Her brothers, Joe and Edward Towers, of Lune Valley Dairy, were winners of the Dairy Innovator of the Year Award at the 2017 British Farming Awards.

In the early days of the business, Steven and Janet had a visit from ‘young, innovative and experienced’ brewer Darius Darwell, who was looking at setting up a business near Skipton.

Steven says: “He came to look around and hear about what we were doing and fell in love with the place and never left.

“He was initially going to come on board with his own brand, but instead decided to work for us as head brewer.”

The first beer produced was ‘Hay Bob’, a cheeky nod to Steven’s father Bob making a mistake with the first batch.

Steven says: “He milled more malt than we needed, but it turned out fine. We were winging it then and still are really, but it has been an exciting journey that has exceeded all my expectations. We have seen a 350 per cent increase in the last two years.”

As well as ‘getting the beers right’, Steven credits the general surge in interest in beer as helping the business to grow.

He says: “A lot more people are wanting to go out and find something different and explore the world of beer.”

As well as producing several different beers, they also have a tap house open Thursday to Sunday, hosting live music and special events.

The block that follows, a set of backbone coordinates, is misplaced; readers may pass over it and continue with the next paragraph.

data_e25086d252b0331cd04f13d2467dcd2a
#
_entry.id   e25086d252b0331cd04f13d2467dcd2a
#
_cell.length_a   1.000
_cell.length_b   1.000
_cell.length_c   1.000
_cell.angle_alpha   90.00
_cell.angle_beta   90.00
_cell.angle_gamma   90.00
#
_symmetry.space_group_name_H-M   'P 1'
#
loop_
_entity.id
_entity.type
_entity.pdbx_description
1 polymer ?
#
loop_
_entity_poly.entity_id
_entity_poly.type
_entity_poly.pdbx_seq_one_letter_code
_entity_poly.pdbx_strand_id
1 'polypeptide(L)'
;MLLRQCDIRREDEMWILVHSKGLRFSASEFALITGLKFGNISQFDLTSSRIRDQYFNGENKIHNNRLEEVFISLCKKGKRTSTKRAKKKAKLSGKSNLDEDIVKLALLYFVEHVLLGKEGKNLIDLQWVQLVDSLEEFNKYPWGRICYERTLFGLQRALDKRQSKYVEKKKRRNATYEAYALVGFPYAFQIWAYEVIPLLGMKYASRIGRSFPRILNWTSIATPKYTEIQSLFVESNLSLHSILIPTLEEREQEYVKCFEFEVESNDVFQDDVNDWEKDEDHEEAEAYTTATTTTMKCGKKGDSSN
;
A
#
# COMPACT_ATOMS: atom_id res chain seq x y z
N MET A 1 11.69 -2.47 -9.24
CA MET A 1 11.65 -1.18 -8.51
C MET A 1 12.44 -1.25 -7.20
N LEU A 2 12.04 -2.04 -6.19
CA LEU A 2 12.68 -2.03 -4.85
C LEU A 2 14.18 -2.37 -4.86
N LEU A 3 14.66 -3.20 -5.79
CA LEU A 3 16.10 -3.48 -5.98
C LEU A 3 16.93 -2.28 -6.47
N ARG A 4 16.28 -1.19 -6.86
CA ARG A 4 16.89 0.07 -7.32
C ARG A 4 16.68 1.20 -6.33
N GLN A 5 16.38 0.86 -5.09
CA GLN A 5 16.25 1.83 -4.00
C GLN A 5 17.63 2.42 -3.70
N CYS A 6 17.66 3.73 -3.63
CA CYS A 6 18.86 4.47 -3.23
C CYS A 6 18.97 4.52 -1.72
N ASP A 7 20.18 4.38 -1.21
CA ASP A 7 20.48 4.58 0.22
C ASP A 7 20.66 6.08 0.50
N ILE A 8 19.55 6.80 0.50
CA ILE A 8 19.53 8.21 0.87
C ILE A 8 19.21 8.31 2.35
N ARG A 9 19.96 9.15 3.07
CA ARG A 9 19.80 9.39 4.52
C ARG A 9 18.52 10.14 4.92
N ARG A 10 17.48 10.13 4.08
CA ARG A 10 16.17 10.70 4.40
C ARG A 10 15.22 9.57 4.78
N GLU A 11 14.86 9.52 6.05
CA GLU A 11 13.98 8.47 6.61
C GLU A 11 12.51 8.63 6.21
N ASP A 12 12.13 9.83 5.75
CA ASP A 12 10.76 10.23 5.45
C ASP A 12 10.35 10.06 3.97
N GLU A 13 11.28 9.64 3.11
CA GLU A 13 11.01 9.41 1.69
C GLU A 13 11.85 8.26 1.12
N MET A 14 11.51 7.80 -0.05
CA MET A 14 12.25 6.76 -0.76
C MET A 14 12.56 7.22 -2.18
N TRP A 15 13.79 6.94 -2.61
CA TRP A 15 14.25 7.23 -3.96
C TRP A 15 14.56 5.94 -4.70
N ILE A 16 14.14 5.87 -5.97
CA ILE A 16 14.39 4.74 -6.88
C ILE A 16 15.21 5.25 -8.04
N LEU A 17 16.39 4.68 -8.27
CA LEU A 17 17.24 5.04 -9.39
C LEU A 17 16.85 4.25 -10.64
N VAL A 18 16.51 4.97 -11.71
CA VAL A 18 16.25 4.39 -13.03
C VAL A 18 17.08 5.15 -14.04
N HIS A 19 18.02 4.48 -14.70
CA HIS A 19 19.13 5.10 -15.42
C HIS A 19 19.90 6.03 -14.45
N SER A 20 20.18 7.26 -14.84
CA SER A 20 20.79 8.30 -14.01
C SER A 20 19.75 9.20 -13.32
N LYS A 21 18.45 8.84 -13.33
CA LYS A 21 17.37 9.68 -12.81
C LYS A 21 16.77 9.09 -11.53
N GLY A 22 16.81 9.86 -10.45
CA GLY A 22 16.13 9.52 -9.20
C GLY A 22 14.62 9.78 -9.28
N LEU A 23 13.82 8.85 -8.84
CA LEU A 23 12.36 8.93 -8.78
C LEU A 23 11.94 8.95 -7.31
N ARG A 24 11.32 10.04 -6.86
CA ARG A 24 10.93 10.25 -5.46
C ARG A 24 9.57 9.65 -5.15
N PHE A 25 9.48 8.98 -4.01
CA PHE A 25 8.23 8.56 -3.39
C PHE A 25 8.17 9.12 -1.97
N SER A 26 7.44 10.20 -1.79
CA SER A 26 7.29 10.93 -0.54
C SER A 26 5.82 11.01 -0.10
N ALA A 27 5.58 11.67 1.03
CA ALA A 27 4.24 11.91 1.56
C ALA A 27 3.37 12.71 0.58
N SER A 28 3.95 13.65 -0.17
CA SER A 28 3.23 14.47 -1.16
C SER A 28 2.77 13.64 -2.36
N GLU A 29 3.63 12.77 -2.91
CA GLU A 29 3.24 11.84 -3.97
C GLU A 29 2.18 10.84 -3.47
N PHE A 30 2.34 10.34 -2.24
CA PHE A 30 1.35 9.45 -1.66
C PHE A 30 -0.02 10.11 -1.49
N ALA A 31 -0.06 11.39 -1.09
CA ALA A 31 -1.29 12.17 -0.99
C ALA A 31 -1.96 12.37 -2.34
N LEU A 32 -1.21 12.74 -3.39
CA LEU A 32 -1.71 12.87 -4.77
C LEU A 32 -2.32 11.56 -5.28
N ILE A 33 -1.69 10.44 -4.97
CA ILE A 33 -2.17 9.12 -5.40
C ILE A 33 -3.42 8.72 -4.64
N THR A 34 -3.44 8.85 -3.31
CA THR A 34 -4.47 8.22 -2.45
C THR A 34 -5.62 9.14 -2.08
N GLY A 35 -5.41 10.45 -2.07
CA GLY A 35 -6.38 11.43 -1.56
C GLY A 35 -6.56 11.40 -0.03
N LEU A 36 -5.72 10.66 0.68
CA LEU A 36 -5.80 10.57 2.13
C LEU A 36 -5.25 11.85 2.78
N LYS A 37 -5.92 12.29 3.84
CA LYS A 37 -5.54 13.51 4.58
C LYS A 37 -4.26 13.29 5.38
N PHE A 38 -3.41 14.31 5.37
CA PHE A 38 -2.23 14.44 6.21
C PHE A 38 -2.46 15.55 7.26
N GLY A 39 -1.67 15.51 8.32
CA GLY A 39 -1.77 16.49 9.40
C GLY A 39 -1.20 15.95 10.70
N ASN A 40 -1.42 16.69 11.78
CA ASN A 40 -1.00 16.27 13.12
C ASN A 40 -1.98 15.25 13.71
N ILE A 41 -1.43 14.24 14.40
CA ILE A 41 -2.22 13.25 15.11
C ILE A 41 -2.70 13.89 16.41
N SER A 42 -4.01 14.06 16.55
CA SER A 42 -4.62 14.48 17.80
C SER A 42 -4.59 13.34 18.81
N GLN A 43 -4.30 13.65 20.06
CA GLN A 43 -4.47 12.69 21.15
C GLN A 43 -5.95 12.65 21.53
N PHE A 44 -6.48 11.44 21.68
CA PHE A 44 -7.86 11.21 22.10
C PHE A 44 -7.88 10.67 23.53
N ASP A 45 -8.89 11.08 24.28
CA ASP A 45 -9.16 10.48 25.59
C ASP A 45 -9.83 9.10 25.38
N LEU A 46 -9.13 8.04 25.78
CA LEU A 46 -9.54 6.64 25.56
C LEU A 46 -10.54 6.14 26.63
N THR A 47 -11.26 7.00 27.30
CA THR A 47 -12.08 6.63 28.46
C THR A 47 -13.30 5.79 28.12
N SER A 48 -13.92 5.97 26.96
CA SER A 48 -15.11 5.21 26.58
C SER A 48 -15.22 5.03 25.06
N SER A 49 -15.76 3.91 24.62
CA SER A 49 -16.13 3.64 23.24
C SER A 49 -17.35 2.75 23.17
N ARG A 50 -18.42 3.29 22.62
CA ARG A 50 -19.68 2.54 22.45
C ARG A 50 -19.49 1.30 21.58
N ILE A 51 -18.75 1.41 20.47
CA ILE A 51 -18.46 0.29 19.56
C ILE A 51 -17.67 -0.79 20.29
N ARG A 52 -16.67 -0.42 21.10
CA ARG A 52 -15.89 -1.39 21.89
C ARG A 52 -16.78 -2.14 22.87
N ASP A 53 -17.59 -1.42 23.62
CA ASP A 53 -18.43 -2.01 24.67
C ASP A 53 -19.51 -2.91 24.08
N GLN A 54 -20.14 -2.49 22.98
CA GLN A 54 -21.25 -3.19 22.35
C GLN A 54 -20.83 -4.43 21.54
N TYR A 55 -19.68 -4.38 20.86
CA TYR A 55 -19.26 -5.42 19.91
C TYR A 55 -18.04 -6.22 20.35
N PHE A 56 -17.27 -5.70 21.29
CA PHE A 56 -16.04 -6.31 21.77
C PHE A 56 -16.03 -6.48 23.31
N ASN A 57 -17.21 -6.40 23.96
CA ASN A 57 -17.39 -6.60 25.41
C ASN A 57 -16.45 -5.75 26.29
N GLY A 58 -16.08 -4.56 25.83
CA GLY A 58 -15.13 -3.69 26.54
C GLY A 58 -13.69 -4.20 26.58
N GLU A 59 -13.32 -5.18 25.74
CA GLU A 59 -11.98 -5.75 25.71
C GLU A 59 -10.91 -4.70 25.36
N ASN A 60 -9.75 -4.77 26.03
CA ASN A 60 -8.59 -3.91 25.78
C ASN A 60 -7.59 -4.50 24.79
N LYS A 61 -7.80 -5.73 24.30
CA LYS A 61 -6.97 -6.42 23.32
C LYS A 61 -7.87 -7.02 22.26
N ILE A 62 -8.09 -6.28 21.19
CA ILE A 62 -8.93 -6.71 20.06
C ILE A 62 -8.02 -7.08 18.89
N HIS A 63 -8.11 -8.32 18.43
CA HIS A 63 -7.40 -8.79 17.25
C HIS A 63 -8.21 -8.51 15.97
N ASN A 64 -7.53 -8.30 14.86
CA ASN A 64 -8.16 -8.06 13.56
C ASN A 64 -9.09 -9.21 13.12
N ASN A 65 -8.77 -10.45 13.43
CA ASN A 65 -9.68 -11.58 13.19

“The tap room and events do really well because of our location. We are 12 minutes from the M6 in the village of Cockerham.”


Steven’s own favourite beers include his German-style pilsner Lof for a summer’s day: “In winter, I enjoy our coffee milk stout called Hoof, which is a real winter warmer.

“Our progressive beers are all named with single syllable words ending in F, for example Gulf, Chaff, Hoof, Lof and Sheaf.

“The names of our traditional beers all relate to the farm, for example Holmestead’, which also incorporates our surname.”

The branding of these two ranges is quite different too, with progressive beers being sold in cans and sporting modern imagery and bright colours, while the bottled traditional range includes historic pictures of the farm on its labels, including an old photograph of Steven’s grandfather combining.

Steven says: “Progressive or craft beer is more hipster, out there beer, using innovative ingredients and methods. It is pushing the boundaries using new techniques and experimental use of extra ingredients, such as passionfruit or blood orange.”